The findings from a recent UK Patents Court judgment have clarified the extent of litigation sanctions imposed when there is a failure to record a patent transaction at the Patent Office. The UK patents system may deprive a successful plaintiff of its entitlement to recover its full legal costs in these circumstances. This case will
It’s not uncommon for internet-based services to utilize names referencing their online presence, much like it is not uncommon for the monikers of app-based services to refer to their mobile format. But at what point does a suggestive term become merely descriptive to the point that it can be denied trademark registration? The United States Court of Appeals for the Federal Circuit weighed in on that question in a January 4 opinion that overturned the U.S. Patent and Trademark Office’s refusal to register the mark “Dotblog.” According to the Federal Circuit, the earlier refusal was in error because it “incorrectly concluded that the proposed mark is descriptive rather than suggestive,” and offered insight into how courts might determine the category into which a proposed mark should be placed.
At issue in the appeal was Driven Innovations’ application to register “Dotblog” as a trademark. The company described the mark as referring to “a service…us[ing] proprietary search techniques to find relevant and current blog posts relating to any given search query and provide….a summary report of what those posts are saying about” that query. The USPTO refused registration, finding it merely descriptive, and confirmed the decision on appeal, concluding that (in the words of the Federal Circuit):…
Continue Reading Federal Circuit Clarifies Descriptiveness Standard in Overturning ‘Dotblog’ Trademark Refusal
A DJ asserting trademark infringement and dilution claims against a similarly named rapper failed partly due to a lack of apparent popularity on social media, the U.S. Court of Appeals for the Sixth Circuit ruled on December 13. In Kibler v. Hall, et al., No. 15-2516 (6th Cir. Dec. 13, 2016), the appellate court affirmed summary judgment granted below for Hall, a rapper performing as “Logic” in a suit brought by Kibler, who performs as “DJ Logic.” While the Sixth Circuit agreed with the district court’s rejection of DJ Logic’s claims, it called the district court’s analysis “incomplete and at times flawed,” and pointed out the importance of social media engagements in determining trademark strength.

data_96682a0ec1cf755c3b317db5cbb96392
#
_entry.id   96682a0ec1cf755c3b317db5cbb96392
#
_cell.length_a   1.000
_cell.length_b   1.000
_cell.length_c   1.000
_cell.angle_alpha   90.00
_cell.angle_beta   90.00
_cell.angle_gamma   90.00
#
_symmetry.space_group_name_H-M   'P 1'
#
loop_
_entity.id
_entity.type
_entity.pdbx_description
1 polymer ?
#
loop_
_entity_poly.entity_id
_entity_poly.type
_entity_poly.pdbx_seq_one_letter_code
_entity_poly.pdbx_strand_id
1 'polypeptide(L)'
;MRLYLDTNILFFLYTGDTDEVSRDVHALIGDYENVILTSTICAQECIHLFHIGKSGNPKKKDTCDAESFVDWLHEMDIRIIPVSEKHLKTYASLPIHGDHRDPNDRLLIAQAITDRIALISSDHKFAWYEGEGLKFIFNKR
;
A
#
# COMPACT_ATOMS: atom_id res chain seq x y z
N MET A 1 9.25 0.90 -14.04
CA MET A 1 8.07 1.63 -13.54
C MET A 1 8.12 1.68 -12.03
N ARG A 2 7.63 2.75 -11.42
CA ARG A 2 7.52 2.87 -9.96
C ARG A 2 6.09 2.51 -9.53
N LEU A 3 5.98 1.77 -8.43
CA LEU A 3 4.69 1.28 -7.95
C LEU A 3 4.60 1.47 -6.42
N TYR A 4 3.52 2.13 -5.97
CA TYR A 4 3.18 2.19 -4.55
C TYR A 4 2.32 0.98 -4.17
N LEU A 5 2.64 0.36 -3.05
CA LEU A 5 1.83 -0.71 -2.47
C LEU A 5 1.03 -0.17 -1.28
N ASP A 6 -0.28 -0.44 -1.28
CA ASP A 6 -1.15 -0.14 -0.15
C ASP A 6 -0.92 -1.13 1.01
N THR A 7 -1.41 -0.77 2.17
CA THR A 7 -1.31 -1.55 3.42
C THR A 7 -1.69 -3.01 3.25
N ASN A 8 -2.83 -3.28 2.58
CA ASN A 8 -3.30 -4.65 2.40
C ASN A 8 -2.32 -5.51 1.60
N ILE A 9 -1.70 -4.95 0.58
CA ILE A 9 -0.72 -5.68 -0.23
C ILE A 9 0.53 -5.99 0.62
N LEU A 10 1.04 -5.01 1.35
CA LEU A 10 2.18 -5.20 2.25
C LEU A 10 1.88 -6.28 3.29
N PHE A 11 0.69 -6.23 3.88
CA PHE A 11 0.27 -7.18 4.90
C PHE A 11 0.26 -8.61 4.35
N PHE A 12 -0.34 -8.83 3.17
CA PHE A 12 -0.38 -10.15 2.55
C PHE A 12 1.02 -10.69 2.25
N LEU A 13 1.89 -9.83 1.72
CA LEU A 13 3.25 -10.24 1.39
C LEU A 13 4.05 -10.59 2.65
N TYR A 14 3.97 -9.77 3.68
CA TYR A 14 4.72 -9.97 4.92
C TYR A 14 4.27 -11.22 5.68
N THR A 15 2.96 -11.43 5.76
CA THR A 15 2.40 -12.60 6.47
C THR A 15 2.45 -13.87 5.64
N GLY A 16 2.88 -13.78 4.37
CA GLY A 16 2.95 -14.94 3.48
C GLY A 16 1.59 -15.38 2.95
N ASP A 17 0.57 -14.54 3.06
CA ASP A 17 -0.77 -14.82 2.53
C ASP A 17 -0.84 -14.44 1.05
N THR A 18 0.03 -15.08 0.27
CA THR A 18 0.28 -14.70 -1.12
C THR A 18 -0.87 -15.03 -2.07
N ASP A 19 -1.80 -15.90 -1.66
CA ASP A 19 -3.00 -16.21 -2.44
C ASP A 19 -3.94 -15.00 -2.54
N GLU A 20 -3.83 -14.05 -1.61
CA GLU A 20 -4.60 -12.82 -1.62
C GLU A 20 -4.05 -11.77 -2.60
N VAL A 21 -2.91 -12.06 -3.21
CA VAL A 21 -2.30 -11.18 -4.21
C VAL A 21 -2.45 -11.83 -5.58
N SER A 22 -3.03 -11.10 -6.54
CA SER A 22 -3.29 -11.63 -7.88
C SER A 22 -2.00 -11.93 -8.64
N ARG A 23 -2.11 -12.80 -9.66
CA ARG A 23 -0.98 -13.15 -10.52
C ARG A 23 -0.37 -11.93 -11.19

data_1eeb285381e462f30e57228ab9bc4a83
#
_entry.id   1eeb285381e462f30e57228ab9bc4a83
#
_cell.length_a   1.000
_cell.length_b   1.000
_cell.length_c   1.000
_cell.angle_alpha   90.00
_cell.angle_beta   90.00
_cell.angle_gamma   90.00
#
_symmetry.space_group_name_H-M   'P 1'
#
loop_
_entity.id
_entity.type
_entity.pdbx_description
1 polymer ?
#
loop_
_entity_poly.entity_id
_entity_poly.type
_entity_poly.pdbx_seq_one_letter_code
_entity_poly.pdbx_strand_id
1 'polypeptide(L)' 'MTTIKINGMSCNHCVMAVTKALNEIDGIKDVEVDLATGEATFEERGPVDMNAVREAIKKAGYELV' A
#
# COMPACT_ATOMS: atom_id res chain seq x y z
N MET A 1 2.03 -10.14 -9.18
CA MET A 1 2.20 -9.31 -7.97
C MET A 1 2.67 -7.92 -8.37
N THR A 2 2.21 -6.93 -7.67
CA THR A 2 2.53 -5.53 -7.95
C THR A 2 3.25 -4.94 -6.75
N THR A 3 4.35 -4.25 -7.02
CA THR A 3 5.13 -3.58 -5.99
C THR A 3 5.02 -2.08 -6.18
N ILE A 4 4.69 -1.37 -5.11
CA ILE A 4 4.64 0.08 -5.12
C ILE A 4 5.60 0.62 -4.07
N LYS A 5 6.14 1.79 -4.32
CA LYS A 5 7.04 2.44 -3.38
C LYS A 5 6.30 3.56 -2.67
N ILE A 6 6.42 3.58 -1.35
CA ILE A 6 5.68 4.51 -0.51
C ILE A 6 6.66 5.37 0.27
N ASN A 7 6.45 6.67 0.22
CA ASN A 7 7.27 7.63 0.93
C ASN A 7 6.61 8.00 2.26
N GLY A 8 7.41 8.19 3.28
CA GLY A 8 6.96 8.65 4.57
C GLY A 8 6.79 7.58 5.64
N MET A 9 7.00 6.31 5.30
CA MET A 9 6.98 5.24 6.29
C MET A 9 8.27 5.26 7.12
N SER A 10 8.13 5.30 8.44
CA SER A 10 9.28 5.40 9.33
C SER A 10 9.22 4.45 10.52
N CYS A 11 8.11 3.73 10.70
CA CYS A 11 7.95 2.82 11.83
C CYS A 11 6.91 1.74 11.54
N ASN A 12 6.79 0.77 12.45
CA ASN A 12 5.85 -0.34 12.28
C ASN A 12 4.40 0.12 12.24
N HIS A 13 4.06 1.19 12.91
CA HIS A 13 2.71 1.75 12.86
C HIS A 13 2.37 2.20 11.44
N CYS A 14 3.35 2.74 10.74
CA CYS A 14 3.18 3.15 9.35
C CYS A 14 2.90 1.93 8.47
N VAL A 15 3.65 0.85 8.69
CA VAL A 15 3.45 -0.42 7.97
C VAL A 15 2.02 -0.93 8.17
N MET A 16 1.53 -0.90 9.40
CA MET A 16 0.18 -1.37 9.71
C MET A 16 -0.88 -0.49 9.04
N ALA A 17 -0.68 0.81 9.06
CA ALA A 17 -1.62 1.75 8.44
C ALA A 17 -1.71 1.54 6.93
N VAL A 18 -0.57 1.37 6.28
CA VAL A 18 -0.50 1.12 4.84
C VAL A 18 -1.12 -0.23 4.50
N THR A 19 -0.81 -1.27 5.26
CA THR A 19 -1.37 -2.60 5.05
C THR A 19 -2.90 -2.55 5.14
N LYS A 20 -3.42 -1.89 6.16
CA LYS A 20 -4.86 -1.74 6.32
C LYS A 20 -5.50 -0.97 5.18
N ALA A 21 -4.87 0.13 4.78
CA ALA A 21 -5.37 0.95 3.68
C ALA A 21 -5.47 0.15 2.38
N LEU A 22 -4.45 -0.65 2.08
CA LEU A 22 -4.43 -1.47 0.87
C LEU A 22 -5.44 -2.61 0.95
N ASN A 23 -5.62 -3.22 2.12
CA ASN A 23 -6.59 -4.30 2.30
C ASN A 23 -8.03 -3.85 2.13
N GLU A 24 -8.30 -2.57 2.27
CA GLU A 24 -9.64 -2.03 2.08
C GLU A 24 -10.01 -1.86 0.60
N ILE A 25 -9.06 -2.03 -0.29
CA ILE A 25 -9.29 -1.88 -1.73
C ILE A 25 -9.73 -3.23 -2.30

In 2012, an attorney for DJ Logic, who has been using the moniker since 1999, sent an email to the management company and booking agent of Hall, who has been performing as Logic since 2009, ordering them to stop using the name Logic. The email did not prove persuasive and DJ Logic sued in 2014, asserting claims of trademark infringement and trademark dilution under the Lanham Act, as well as two claims under Michigan law. The district court granted summary judgment in November 2015, dismissing all of DJ Logic’s claims.
Continue Reading Weak Social Media Presence Sinks Trademark Claims, Says Sixth Circuit